office buildings in International Style, and the whole twentieth century office
The next version of the operating system introduced in 2001 - OS X - was a
radical departure. Its new user interface was called Aqua. Aqua's icons, buttons,
windows, cursor and other interface elements were colorful and threedimensional. They used shadows and transparency. The programs animated
when started. The icons in Dock playfully increased in size as the user moved a
cursor over them. And if in OS 9 default desktop backgrounds were flat singlecolor monochrome, the backgrounds which came with Aqua were much more
visually complex, more colorful, and assertive drawing attention to themselves
rather than trying to be invisible.
In OS X, the interaction with the universal information processing machine of our
time a personal computer was redefined as as explictly aesthetic experience.
This aesthetic experience became as important as the functionality (in technical
terms, "usability"). The word aesthetics is commonly associated with beauty, but
this is not the only meaning which is relevant here. Under OS X, user interface
was aesthetized in a sense that it was now to explicitly appeal to and
stimulate senses - rather than only users' cognitive processes.
The transformation of Apple from a company which was making hardware and
software to a world leader in consumer product design think of all design
awards won by iMACs, Powerbooks, iPods and other Apple products is itself
the most clear example of what I called aesthetisation of information tools. It is
relevant here to recall another classical meaning of aesthetics: the
coordination of all parts and details of an artwork or design lines, forms,
colors, textures, materials, movements, sounds. (I talk about classical aesthetics
because twentieth century art has often aimed at opposite effects shock,
collision, and establishment of meaning and aesthetic experience through
montage rather than unification of parts.) The critical and commercial success of
Apple products and the truly fanatical feelings they envoke in many people to a
large extent has to do with the degree of this intergration which until now has not
been seen in commercial products in this price range. In each new product or
version, the details are refined until they all work together to create a rich,
smooth, and consistent sensorial whole. This also applies to the way hardware
and software work together. As an example, think of the the coordination

between the circular movement of user's finger on the track wheel of the original
iPod and the corresponding horizontal movement of menus on the screen (which
borrows from OS X column-view.)
In the beginning of 2000s other personal technology companies had gradualy
begun to follow Apple in putting more and more emphasis on design of their
products across all price categories. Sony started using the "Sony Style" phrase.
In 2004 Nokia introduced its first line of "fashion phones" declaring that personal
technology can be "an object of desire" (two years later this became true for the
whole mobile phone market). By investing in industrial designs of their consumer
products, Samsung was able to move from an unknown supplier to a top world
brand. Even the companies whose information products were almost exclusively
used by professionals and business users started to compete in design of their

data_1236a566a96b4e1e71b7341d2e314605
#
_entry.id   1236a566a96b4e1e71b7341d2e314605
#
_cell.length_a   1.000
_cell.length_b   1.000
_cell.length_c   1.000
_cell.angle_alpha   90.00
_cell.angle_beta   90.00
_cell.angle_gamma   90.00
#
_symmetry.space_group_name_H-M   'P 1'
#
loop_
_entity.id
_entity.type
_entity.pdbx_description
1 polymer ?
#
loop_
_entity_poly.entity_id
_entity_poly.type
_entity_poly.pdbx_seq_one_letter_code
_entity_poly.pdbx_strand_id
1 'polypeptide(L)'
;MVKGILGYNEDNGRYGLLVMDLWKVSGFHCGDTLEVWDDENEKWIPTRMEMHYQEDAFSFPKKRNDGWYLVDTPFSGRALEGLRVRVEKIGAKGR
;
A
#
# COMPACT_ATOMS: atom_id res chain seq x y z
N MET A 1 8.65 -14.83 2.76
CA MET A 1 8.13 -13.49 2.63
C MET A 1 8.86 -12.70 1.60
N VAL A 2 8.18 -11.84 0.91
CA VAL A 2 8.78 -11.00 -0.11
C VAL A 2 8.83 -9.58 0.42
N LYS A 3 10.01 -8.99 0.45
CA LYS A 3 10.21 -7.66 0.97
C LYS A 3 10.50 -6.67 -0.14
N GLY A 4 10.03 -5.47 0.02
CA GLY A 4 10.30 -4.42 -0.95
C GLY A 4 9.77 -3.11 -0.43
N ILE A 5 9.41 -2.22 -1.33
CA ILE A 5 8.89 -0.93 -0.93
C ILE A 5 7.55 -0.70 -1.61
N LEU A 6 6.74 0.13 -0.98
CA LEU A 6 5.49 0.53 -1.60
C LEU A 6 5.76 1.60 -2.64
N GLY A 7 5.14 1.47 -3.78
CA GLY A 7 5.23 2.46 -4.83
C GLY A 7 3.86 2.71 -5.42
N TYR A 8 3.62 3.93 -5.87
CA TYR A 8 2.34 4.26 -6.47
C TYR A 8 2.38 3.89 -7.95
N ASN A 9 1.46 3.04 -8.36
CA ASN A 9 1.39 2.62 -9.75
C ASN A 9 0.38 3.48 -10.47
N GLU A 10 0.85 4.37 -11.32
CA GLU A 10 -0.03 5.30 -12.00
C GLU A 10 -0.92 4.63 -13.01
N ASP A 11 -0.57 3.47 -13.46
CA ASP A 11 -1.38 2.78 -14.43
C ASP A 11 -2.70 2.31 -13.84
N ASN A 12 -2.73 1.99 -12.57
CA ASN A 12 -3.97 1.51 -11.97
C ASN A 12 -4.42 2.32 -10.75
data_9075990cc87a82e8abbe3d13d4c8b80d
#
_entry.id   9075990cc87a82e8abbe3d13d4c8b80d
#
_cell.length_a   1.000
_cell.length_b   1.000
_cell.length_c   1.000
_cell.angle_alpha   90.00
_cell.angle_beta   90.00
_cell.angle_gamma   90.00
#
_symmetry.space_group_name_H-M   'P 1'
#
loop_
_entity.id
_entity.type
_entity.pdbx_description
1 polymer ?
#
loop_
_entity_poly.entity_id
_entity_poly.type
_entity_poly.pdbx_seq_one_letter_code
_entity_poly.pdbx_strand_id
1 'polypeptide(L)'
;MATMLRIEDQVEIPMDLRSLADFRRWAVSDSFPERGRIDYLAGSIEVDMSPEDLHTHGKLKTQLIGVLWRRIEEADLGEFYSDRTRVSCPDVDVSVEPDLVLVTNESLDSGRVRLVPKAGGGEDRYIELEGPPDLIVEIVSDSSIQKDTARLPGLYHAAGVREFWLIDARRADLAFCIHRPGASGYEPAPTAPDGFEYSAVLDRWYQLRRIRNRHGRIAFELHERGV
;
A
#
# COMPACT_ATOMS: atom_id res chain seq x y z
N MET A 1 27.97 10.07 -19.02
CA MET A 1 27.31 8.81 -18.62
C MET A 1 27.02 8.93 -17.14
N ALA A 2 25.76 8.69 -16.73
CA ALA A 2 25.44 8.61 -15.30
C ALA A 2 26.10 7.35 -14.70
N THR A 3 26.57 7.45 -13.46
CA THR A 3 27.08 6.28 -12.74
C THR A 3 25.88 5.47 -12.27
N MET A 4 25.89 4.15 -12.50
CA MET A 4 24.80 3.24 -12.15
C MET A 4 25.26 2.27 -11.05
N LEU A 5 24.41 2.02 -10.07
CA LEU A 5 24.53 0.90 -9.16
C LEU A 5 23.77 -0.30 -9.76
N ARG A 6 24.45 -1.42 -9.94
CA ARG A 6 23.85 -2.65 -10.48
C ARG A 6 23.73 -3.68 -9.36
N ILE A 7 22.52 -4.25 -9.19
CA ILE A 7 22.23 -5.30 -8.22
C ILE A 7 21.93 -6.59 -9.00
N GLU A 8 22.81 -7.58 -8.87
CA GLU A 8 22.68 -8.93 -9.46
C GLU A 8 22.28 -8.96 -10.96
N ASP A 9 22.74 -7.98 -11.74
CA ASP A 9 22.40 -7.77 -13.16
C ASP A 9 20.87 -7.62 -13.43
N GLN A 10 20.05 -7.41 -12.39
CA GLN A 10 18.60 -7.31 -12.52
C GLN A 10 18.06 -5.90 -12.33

products. For instance, the new 2006 version of BlackBerry smart phone popular
with business people and professionals was introduced with this slogan:
"BlackBerry Pearl Small, Smart, and Stylish".
Interaction as Theatre; Interaction as Experience
In retrospect we can see that aesthetisation (or perhaps, theatrisation) - of user
interfaces of laptops, mobile phones, cameras and other mobile technology
which took place between approximately 2001 and 2005 was conceptually
prepared in previous decades. Based on the work done in the 1980s, computer
designer and theorist Brenda Laurel published a ground breaking book
Computers as Theatre in 1991. She callled interface an expressive form and
compared it with a theatrical performance. Using Aristotle's Poetics as her model,
she suggested that interaction should lead to "pleasurable enjoyment".
The notion of interaction as theatre brings an additional meaning to the idea that
a mobile phone engages its user in a kind of game or a play which I put forward
in the beginning. In suggesting this I was thinking of how the buttons on LG
Chocolate suddenly appear glowing in red when you switch the phone on; or how
when you select some option on the same phone it confirms your selection by
replacing the current screen with a whole new graphic screen; or, how pressing
the cover of Motorola PEBBLE opens the phone in an expected and unique way.
In over words, I was referring to a variety of ways in which the current
generation of mobiles responds to user actions in a surprising and often
seemingly exaggerated manner. (This applies to both physical interfaces and
media interfaces). The notion of interaction as theatre makes us notice another
dimension of this play-like behavior. As I will describe in more detail below using
the example of switching on LG Chocolate mobile, various sensorial responses
which a mobile generates in response to our actions often are not single events
but rather sequences of effects. As in a traditional theatre play, these sequences
unfold in time. various sensorial effects play on each other, and it is their contrast

as well as the differences between the senses being addressed touch, vision,
hearing which together add up to a complex dramatic experience.